“That were of spotless Fame, and Life unblam’d; More than a Wonder it would be to me, And I that Monster would compare to damn’d: Two-headed Boy, with double Members born, Or Fish, by Plow turn’d up, where lately Corn In fertile Acres grew; or Fole by Mule Brought forth, as Heaven would Nature over-rule: No less amaz’d, than if a stoney Showre Should from the Skie upon the Pavement pour; Or that some Swarm of Bees, ascending higher Than usually, should cluster on the Temple Spire; Or that some rapid and impetuous Stream, Should roll into the Sea, all Bloud, or cream.”

Heavens! how many Wonders do’s Juvenal
make at the sight of an Honest Man in his time;
and yet when he has spoken as bad as he could of the A4v
the Women, we find no such severe Expressions of
his upon the Female Sex. Now Ladies if good
Men are so scarce, what need you care what Fools
and bad Men say. ’Tis true it must be acknowledg’d
a hard Censure upon Men; but it was a Man
that said it; and therefore it makes the better for
the Feminine Gender. Well, Ladies, you may
be pleas’d to make what use of it you think fit, as
being that which will certainly defend ye against all
the Picklocks of your Dressing-Rooms for the future;
besides the Liberty which Ovid, an Authentick
Author, gives ye, to make use of what Dresses,
what Ornaments, what Embellishments you please,
according to the Mode and Practice of those tmes,
under one of the best Rulers of the Roman Empire,
and far more antient than when your Grandmothers
and Great Grandmothers spun Flax, and bespittl’d
their Fingers.

The B1r (1)

Fop Display’d;

The Ladies Vindication:
In Answer to
The Ladies Dressing-Room Unlock’d, &c.

Fain wou’d I, Ladies, briefly know

How you have injur’d Bully Beau;

That he thus falls, with so much noise,

Upon your Trinkets, and your Toys?

Something was in’t; for I protest t’ ye:

He has most wonderfully drest ye:

Nor has his Wrath spar’d ye an inch,

To set ye out in Pedlars French;

And all his Readers to possess,

That Women conjure when they dress:

B Malici- B1v (2)

Malicious Beau-Design, to make

The Ladies Dressing-Room to speak

Hard Words, unknown to all their Gransires;

The Language like of Necromancers.

Heavens! must Men still be at th’ Mercies

Of new Medeas, and new Circes;

Not working by the fatal Powers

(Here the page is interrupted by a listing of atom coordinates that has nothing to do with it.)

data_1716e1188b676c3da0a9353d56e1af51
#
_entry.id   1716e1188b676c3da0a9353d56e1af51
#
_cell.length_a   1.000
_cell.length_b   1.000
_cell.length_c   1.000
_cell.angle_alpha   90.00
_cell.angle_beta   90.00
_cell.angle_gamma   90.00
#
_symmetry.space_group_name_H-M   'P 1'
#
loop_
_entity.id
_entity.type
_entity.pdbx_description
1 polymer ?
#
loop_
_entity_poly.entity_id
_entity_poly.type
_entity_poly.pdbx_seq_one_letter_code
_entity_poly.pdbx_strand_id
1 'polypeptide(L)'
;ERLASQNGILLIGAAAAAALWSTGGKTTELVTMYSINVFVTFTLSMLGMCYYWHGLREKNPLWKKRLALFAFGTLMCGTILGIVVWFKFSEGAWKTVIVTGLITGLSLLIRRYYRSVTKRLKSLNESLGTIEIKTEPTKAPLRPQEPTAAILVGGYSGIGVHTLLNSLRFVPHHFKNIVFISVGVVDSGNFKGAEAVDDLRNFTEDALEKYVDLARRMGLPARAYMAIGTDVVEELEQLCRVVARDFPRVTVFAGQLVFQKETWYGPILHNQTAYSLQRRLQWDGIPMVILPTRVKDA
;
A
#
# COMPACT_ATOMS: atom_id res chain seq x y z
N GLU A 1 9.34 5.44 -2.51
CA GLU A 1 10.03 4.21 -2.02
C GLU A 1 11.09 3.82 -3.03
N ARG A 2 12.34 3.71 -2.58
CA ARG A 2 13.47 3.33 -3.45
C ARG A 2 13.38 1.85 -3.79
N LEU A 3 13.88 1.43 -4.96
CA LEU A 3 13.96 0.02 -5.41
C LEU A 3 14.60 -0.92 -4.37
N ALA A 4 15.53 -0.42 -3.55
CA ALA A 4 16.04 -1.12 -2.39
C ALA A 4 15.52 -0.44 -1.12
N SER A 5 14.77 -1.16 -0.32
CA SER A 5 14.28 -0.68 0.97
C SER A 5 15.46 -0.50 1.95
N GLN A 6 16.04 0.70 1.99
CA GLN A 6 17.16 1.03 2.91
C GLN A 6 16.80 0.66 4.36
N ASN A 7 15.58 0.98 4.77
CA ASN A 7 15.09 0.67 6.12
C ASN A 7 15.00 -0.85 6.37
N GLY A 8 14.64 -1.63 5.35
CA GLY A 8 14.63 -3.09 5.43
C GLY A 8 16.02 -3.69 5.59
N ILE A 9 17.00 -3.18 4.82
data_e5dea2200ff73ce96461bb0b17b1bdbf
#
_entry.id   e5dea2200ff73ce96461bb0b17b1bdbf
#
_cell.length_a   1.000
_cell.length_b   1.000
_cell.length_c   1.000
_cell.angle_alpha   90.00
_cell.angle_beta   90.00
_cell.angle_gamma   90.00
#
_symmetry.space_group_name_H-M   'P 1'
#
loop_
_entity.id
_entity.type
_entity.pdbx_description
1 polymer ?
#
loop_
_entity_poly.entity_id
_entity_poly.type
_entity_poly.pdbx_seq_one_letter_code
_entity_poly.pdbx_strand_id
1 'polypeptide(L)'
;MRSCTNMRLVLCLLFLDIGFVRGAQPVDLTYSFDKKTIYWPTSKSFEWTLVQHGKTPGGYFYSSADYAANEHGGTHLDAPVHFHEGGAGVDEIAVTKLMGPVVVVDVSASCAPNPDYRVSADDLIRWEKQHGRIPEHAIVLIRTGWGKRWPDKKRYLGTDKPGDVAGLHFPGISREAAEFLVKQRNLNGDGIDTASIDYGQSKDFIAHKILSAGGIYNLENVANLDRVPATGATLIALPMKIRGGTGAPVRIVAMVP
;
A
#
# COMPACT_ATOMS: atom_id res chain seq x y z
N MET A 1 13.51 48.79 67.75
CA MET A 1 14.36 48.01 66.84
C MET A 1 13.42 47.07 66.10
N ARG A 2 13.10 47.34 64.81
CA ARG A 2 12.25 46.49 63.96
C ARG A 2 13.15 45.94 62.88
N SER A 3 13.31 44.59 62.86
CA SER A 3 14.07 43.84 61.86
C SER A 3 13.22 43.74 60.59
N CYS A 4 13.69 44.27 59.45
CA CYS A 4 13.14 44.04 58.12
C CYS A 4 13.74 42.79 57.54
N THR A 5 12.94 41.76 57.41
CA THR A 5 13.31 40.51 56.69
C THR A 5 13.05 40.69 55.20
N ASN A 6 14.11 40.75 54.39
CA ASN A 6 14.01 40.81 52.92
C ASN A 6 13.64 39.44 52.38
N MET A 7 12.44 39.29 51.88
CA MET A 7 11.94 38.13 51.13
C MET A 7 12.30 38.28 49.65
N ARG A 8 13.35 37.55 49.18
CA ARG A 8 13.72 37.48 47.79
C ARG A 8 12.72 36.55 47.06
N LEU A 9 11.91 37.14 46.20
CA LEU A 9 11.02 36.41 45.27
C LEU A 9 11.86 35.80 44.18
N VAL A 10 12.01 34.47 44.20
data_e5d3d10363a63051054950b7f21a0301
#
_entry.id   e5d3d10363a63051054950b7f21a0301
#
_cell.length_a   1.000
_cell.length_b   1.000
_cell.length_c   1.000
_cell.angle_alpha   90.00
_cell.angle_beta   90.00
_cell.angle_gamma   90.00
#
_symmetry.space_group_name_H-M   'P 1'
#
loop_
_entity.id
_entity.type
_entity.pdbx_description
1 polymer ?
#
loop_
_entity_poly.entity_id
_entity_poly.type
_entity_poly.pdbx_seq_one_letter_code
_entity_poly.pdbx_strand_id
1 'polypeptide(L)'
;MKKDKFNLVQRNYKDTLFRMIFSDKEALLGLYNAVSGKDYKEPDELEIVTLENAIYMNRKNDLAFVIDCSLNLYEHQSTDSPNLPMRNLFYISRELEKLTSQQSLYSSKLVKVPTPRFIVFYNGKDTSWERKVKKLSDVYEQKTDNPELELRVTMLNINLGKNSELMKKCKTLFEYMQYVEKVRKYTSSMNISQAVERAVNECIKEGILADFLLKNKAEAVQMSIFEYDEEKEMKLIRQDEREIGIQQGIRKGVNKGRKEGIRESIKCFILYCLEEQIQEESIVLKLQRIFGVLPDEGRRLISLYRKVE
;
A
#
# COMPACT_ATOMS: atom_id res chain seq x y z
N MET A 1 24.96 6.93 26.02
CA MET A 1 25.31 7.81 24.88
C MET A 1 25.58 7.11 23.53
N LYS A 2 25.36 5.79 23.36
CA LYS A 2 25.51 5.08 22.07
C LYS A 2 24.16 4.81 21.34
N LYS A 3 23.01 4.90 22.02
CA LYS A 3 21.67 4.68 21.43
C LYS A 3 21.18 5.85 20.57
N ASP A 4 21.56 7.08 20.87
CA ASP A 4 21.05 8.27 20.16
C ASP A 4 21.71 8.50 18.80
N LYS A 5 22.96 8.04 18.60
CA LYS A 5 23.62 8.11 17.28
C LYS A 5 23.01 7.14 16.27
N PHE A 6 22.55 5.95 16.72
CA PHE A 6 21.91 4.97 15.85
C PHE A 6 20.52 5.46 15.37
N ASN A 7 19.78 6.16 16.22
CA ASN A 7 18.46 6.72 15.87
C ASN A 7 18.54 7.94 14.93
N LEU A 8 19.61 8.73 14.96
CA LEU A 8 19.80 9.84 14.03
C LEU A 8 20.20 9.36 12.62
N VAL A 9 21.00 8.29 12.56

Of old inchanting Herbs and Flowers;

But by the Magick of their Garments,

Conspiring to renew our Torments?

I’ll not believe the venomous Satyr,

It cannot be in Ladies Nature,

So amiable, sweet, and active,

To Study Magical Attractive;

As if they wanted Help of Endor,

Their Graces more Divine to render.

Rather we think this Jargonry

Beyond the Skill of Doctor Dee:

Hell’s Preacher, Phlegyas, from below,

Call’d up, and hous’d in carnal Beau;

With wicked Hells Enthusiasm,

Between each Sex to make a Chasm;

For Virgil, never tax’d of Nonsense;

Nor yet provok’d, to injure Lady

Brings, B2r (3)

Brings in the same infernal Rabbi,

Among the Damn’d, disturb’d in Conscience;

And stirr’d with like Satyrick Rage,

Against the Females of that Age.

Ingratefull Rhimer! thus to vex

The more refin’d and lovely Sex,

By acting like officious Novice,

Informer in the Devil’s Crown-Office,

If we mayn’t rather take him for

Some busie, bold Apparator,

In Satan’s Commons Court of Arches,

By his more Feminine Researches:

Tho’ what if many a tainted Whore

Tormented him before his hour,

’Twas mean Revenge, howe’er, to fall

On the whole Sex in general;

’Cause ’twas his ill luck still to light

On Ware unsound, for want of Wit.

What if the Ladies will be brave,

Why may not they a Language have

To wrap their Trinkets up in Mystery?

Since Men are much more blam’d in History,

For tying up their Slipper peaks

With Silver Chains, that reach’d their Necks.

B2 Was’t B2v (4)

Was’t not, d’ye think, a pleasant sight,

To see the smiling Surgeon slit

The swelling Figs, in Bum behind,

Caught by misusing of his Kind?

But Women, only for being quaint,

To signifie the Things they want

By proper Names, must be reproach’d,

For wanton, foolish, and debauch’d;

Yet Learning is no Crime to Ladies,

And Terms of Art are still where Trade is.

Printers speak Gibb’rish at their Cases;

And Weavers talk in unknown Phrases;

And Blacksmith’s ’Prentice takes his Lessons

From Arabick (to us) Expressions:

Why then mayn’t Ladies, in their Stations,

Use novel Names for novel Fashions?

And is not Colbertine, God save us,

Much nearer far than Wevus mavus;

A sort of Cant, with which the young

Corrupted once their Mother Tongue:

Is such a Bumpkin Cant as that

Fit for an Age where only what

Is brisk and airy, new refin’d,

Exalts the Wit, and clears the mind?

No B3r (5)

No Ladies, no; go on your way;

Gay Cloaths require gay Words, we say.

When Art has trimm’d up Head-Attire,

Fit for a Nation to admire;

And Head and Ornament are well met,

Like Amazonian Plume and Helmet;

To call that by a vulgar Name,

Would be too mean, and th’Artist shame;

Call it a Septizonium, or Tiara;

Or what you please, that’s new and rare-a.

May not the Head, the Seat of Sense,

Name it’s own Dress, without Offence?

The Roman Ladies, you are told,

Wore such a Head-Attire of old;

And what if Juvenal were such a Satyr,

The Roman Ladies to bespatter;

Tell Juvenal, he was a Fool,

And must not think to England rule:

Why should her Jewels move my Spleen;

Let her out-dazle Egypt’s Queen:

It shows that Gold the Pocket lines,

Where such illustrious Glory shines;

And there’s a sort of Pride becomes

The Pomp of Dress, as well as Rooms.

I would B3v (6)

I would not for the World be thought

To pick a hole in Ladies Coat;

Because they make it their Delight,

To keep their Bodies trim and tite.